Sustainable, Wild and Free!

The little island of Tilos, recognized for its innovative approach to sustainable tourism, is ideal for people seeking pristine natural beauty.

Between Kos and Rhodes in the Dodecanese, the little island of Tilos has 500 permanent residents. According to mythology, Tilos, the son of Alia, Helios’ sister, gave the place its name. According to legend, Tilos visited this island to gather herbs to treat Alia when she grew ill. He constructed a temple here for the god Apollo when she had recovered.

There are three settlements on Tilos: Megalo Horio, Livadia, and Eristos and Aghios Antonios. The capital is Megalo Horio. There are a lot of places of historical and spiritual interest, such as the Panagia Politissa chapel, which was built in 1879 and is only 2.5 kilometers from the port, and the abandoned town of Gera, where people from Mikro Horio maintained temporary habitations while farming in the summer fields up until WWII.

Tilos has been attempting to establish itself as a leader in ecotourism during the past ten years. By giving its citizens electricity derived solely from renewable resources, it became renowned as the first “green” island in the Mediterranean. A single wind turbine and a small photovoltaic park can be found on the island, both of which are situated in a remote area on Akri Punta Cape. Tilos also made history by being the first island in the world to do away with landfills in favor of the “Just Go Zero Tilos” comprehensive waste management program. Tilos is a desirable summer destination and a shining example of sustainable tourism thanks to its more environmentally friendly attitude, range of activities including hiking and birdwatching, and stunning beaches.


Tilos is full of surprises, but its main hamlet may be the most endearing. It has Byzantine chapels, abandoned settlements, and a network of ancient stone walls. Birds can be heard singing in the branches of the fragrant lemon and fig trees that provide shade for charming courtyards. The narrow passageways in the village are frequently only big enough for two people to travel through. The streets are lined with whitewashed buildings, colored doors, and staircases surrounded by bougainvilleas, and occasionally you can spot a wild goat right in the middle of the village. On Tilos, the past is present; a portion of the settlement’s old wall, which dates to the first half of the 4th century BC, is still visible.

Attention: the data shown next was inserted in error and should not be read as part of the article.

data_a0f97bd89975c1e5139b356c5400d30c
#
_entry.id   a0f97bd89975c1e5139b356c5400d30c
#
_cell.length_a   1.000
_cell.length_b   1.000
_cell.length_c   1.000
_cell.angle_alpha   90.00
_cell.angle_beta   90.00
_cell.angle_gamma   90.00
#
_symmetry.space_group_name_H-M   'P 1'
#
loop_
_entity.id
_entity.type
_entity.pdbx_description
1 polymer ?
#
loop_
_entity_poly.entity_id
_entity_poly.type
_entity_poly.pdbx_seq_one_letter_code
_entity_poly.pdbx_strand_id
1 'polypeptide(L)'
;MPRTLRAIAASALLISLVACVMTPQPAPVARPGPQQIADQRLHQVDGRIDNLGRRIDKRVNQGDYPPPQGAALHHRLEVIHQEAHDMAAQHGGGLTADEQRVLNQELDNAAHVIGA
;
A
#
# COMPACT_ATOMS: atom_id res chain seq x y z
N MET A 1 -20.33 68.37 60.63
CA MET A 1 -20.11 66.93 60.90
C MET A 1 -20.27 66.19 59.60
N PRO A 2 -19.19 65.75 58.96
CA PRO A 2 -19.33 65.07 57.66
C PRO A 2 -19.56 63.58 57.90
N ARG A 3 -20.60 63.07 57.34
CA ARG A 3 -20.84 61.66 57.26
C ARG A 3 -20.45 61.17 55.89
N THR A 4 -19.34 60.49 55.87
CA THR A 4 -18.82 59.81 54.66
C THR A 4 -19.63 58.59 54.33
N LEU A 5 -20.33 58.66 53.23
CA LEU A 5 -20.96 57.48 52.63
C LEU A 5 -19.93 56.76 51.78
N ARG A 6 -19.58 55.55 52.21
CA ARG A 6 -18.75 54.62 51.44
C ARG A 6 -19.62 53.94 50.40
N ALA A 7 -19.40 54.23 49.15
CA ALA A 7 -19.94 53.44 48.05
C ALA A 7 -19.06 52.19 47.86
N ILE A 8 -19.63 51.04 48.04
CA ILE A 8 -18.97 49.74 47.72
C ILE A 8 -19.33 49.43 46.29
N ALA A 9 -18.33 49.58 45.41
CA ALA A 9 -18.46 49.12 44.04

Under the medieval fortress of Messaria, one of the island’s seven castles, Megalo Horio is constructed amphitheatrically on the western slope of Aghios Stefanos mountain. The ancient temple of Zeus Polieus and Athena Polias originally stood inside the castle walls; currently, this location is home to the Church of the Taxiarchis. It should take around 30 minutes to walk from the trail, which passes through the historic settlement from the Classical and Hellenistic eras, to the castle. “Compared to modern homes, the residences in the Doric town of the fourth century BC were constructed higher up on the slopes. The majority of them were rectangular in design, and they were constructed over sizable rainwater collection tanks, according to architect Seva Vasilara, who has rebuilt over 25 traditional homes in Tilos.

The center of the village is a lovely cobblestone plaza with the Church of the Archangel Michael and the Old Town Hall nearby, but as dusk falls, it might be preferable to stroll to the Church of the Panagia to take in the views of Eristos Beach.


In 1957, time stood still in Mikro Horio. The medieval settlement’s final resident left at that time, and it hasn’t been touched since. After World War II, its 700-person population was driven to Livadia by poverty and drought. Because wood was in short supply, they took pieces of the roofing and window frames with them as they fled. They all worked as farmers, animal breeders, or both, and many of them were employed in Megalo Horio locals’ productive fields.